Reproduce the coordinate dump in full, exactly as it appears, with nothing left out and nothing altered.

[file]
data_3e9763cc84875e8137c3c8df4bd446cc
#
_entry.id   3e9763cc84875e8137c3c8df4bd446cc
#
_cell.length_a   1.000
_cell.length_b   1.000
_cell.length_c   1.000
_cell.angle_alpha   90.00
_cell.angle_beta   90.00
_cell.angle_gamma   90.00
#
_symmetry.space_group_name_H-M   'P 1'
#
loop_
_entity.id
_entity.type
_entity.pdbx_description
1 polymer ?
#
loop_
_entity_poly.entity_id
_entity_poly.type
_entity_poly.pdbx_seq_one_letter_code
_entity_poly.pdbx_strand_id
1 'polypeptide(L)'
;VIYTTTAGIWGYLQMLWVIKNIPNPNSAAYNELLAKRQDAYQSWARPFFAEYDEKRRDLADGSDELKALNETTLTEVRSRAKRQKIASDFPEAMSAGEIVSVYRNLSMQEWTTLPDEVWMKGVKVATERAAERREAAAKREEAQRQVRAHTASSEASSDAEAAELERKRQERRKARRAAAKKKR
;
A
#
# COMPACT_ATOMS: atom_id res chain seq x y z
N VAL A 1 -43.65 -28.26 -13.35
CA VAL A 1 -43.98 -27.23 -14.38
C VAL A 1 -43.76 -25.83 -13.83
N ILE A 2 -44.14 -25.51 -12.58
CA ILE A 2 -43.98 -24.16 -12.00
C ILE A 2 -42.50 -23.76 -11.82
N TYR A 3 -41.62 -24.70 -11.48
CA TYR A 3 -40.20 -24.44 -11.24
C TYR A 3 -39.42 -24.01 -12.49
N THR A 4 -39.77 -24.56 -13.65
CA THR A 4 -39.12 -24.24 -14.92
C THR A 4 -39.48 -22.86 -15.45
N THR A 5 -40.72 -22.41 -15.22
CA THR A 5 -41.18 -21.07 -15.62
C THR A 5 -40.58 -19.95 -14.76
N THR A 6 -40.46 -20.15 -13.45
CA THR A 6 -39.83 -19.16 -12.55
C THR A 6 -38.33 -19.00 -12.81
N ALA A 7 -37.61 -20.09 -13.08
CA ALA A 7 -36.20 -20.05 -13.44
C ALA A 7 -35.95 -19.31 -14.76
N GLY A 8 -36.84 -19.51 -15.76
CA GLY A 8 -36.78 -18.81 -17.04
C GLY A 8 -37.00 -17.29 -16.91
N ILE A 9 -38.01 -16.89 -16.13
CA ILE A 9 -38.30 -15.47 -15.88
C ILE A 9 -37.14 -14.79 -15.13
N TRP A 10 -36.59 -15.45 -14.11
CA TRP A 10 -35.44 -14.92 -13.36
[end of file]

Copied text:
data_3e9763cc84875e8137c3c8df4bd446cc
#
_entry.id   3e9763cc84875e8137c3c8df4bd446cc
#
_cell.length_a   1.000
_cell.length_b   1.000
_cell.length_c   1.000
_cell.angle_alpha   90.00
_cell.angle_beta   90.00
_cell.angle_gamma   90.00
#
_symmetry.space_group_name_H-M   'P 1'
#
loop_
_entity.id
_entity.type
_entity.pdbx_description
1 polymer ?
#
loop_
_entity_poly.entity_id
_entity_poly.type
_entity_poly.pdbx_seq_one_letter_code
_entity_poly.pdbx_strand_id
1 'polypeptide(L)'
;VIYTTTAGIWGYLQMLWVIKNIPNPNSAAYNELLAKRQDAYQSWARPFFAEYDEKRRDLADGSDELKALNETTLTEVRSRAKRQKIASDFPEAMSAGEIVSVYRNLSMQEWTTLPDEVWMKGVKVATERAAERREAAAKREEAQRQVRAHTASSEASSDAEAAELERKRQERRKARRAAAKKKR
;
A
#
# COMPACT_ATOMS: atom_id res chain seq x y z
N VAL A 1 -43.65 -28.26 -13.35
CA VAL A 1 -43.98 -27.23 -14.38
C VAL A 1 -43.76 -25.83 -13.83
N ILE A 2 -44.14 -25.51 -12.58
CA ILE A 2 -43.98 -24.16 -12.00
C ILE A 2 -42.50 -23.76 -11.82
N TYR A 3 -41.62 -24.70 -11.48
CA TYR A 3 -40.20 -24.44 -11.24
C TYR A 3 -39.42 -24.01 -12.49
N THR A 4 -39.77 -24.56 -13.65
CA THR A 4 -39.12 -24.24 -14.92
C THR A 4 -39.48 -22.86 -15.45
N THR A 5 -40.72 -22.41 -15.22
CA THR A 5 -41.18 -21.07 -15.62
C THR A 5 -40.58 -19.95 -14.76
N THR A 6 -40.46 -20.15 -13.45
CA THR A 6 -39.83 -19.16 -12.55
C THR A 6 -38.33 -19.00 -12.81
N ALA A 7 -37.61 -20.09 -13.08
CA ALA A 7 -36.20 -20.05 -13.44
C ALA A 7 -35.95 -19.31 -14.76
N GLY A 8 -36.84 -19.51 -15.76
CA GLY A 8 -36.78 -18.81 -17.04
C GLY A 8 -37.00 -17.29 -16.91
N ILE A 9 -38.01 -16.89 -16.13
CA ILE A 9 -38.30 -15.47 -15.88
C ILE A 9 -37.14 -14.79 -15.13
N TRP A 10 -36.59 -15.45 -14.11
CA TRP A 10 -35.44 -14.92 -13.36